Microsofts Corona Targets Digital Media

 
 
By Sebastian Rupley  |  Posted 2001-12-11 Email Print this article Print
 
 
 
 
 
 
 

With its new suite of platform technologies, Microsoft seeks to create next-generation streaming media experiences at lower costs.

Microsoft is increasing its focus on the world of streaming media. Between now and mid-2002, the company plans to release a new suite of digital media technologies, dubbed Corona, designed to create home-theater level streaming media quality for broadband users. Will Poole, vice president of the Windows Digital Media Division at Microsoft, announced the Corona suite of platform technolologies on Tuesday at the Streaming Media East conference in New York. According to Poole, the next generation of streaming media on the Web must include broadcast-quality experiences, and the costs of streaming must be brought down for "the entire digital media ecosystem." The Corona suite of technologies will be built around FastStream, which aims to provide instant-on, always-on availability of audio and video content, at speeds optimized for broadband users.
"For streaming on the Web to reach its full potential, it needs to break through todays limitations and provide a true broadcast-quality experience for broadband users who expect instant results and outstanding video quality," Poole said. "Windows Media Corona will create profitable and cost-saving opportunities for companies looking to develop and deliver Web-based digital media services."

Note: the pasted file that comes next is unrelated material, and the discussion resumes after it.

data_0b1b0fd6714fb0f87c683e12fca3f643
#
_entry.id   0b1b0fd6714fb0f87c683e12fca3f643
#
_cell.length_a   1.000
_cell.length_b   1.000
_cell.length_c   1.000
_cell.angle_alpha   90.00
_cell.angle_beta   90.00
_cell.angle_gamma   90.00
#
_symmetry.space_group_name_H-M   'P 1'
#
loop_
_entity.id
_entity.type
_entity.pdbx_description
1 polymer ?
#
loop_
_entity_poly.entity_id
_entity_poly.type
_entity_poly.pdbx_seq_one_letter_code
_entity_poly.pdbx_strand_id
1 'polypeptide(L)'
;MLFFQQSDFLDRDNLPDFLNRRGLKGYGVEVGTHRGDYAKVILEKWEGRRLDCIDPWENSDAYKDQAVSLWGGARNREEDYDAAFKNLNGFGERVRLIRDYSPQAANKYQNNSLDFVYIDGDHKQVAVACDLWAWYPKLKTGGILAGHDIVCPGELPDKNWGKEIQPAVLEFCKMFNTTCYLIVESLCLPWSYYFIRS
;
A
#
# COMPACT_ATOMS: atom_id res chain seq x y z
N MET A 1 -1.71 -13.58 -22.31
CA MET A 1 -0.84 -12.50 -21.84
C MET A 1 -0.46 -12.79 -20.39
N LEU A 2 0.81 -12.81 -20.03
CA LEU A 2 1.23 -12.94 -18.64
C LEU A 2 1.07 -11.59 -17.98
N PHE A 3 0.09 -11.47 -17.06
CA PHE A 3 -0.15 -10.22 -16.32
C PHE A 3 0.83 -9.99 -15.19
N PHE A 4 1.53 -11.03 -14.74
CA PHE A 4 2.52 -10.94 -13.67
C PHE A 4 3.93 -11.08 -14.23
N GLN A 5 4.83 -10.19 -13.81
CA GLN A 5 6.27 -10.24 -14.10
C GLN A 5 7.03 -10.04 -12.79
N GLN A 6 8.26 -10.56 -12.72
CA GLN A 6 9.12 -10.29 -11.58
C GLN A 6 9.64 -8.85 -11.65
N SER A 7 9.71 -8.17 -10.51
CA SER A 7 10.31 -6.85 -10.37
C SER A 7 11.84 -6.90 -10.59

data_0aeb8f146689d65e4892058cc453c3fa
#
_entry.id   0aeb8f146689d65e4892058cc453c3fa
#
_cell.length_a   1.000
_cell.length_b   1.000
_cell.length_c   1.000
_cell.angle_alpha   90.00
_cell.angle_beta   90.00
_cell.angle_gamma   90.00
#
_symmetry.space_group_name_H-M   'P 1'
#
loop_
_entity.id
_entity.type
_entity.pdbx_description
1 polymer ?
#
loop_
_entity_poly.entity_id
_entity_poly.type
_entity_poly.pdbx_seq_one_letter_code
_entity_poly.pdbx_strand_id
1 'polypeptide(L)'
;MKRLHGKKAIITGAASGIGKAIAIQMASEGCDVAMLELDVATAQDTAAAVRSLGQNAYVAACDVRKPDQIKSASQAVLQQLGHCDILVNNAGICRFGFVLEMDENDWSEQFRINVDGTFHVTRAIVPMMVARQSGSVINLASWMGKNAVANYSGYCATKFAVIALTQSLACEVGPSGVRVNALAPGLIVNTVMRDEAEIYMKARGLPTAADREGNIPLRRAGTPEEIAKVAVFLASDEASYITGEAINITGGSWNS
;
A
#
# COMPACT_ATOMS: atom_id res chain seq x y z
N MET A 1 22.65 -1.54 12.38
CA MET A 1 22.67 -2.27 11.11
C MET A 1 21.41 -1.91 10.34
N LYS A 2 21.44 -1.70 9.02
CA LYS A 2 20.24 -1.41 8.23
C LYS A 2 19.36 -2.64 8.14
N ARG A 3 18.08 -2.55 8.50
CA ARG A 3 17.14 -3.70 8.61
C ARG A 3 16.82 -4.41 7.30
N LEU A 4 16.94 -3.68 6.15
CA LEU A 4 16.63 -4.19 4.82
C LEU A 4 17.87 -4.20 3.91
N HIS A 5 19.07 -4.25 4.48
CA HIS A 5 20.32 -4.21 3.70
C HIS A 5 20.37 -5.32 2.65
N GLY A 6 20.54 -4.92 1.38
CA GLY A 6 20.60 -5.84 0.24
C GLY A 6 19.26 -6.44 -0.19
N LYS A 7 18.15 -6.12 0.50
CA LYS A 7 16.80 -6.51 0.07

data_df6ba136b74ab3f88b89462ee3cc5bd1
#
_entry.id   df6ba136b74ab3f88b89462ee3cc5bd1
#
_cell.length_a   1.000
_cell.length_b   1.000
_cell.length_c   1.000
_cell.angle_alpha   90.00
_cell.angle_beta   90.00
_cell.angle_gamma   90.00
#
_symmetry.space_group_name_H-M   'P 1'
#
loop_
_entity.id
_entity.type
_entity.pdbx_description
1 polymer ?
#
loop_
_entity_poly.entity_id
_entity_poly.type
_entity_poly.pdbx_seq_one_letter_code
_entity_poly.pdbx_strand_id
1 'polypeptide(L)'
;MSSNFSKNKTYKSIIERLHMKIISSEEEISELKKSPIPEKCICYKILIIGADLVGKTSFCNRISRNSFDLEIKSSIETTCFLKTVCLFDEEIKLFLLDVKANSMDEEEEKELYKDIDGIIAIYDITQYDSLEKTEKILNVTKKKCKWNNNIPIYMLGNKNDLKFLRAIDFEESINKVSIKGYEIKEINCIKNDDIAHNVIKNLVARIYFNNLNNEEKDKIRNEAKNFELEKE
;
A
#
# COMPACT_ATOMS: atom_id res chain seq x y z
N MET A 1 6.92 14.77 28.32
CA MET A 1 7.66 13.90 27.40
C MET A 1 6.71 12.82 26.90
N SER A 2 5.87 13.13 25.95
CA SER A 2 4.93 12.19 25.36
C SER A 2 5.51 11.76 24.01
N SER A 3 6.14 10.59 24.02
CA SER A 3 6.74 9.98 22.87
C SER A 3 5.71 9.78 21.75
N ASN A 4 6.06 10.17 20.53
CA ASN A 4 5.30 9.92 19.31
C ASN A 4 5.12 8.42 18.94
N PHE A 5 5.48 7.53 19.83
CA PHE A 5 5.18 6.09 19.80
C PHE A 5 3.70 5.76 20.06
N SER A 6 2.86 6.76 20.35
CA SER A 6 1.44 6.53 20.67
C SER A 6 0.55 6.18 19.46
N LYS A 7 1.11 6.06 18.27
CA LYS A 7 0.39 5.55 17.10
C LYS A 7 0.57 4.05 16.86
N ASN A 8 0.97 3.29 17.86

At this point, only some of the component technologies for Corona are ready for beta testing. The first set of component technologies, entering beta testing now, is Windows Media Services in Windows .NET Server. The other technology components in the Corona platform wont be available for beta tests until early 2002. They include: new versions of Windows Media Player; Windows Media Audio and Video codecs (compression/decompression algorithms); Windows Media Encoder; and a new Windows Media Software Development Kit (SDK). In addition to other Corona capabilities, Microsoft is showing how Windows Media supports DVD- and HDTV-quality programs at "vastly reduced data rates," said Richard Doherty, director of research at The Envisioneering Group. Within Corona, a new version of the Windows Media Video codec provides a 20 percent speed boost over the previous version, according to Microsofts specs, and the new codec will also "provide HDTV-like video quality at file sizes half that of todays DVDs, for local playback on PCs," according to a release from Microsoft. As it seeks to create cost efficiencies in the world of digital media with Corona, Microsoft will be focusing especially on file compression to lower bandwidth costs, server scalability, and the ability to program content. The announcement of Corona comes on the heels of several recent announcements from various companies focusing on digital media. A week ago, for example, Real Networks announced its Real One Music service, which offers downloadable music by subscription. Research on the impact of various digital media technologies, such as the MPEG4 standard, is available through the Streaming Media East conferences Web site at http://www.streamingmedia.com/research/.

 
 
 
 
 
 
 
 
 
 
 

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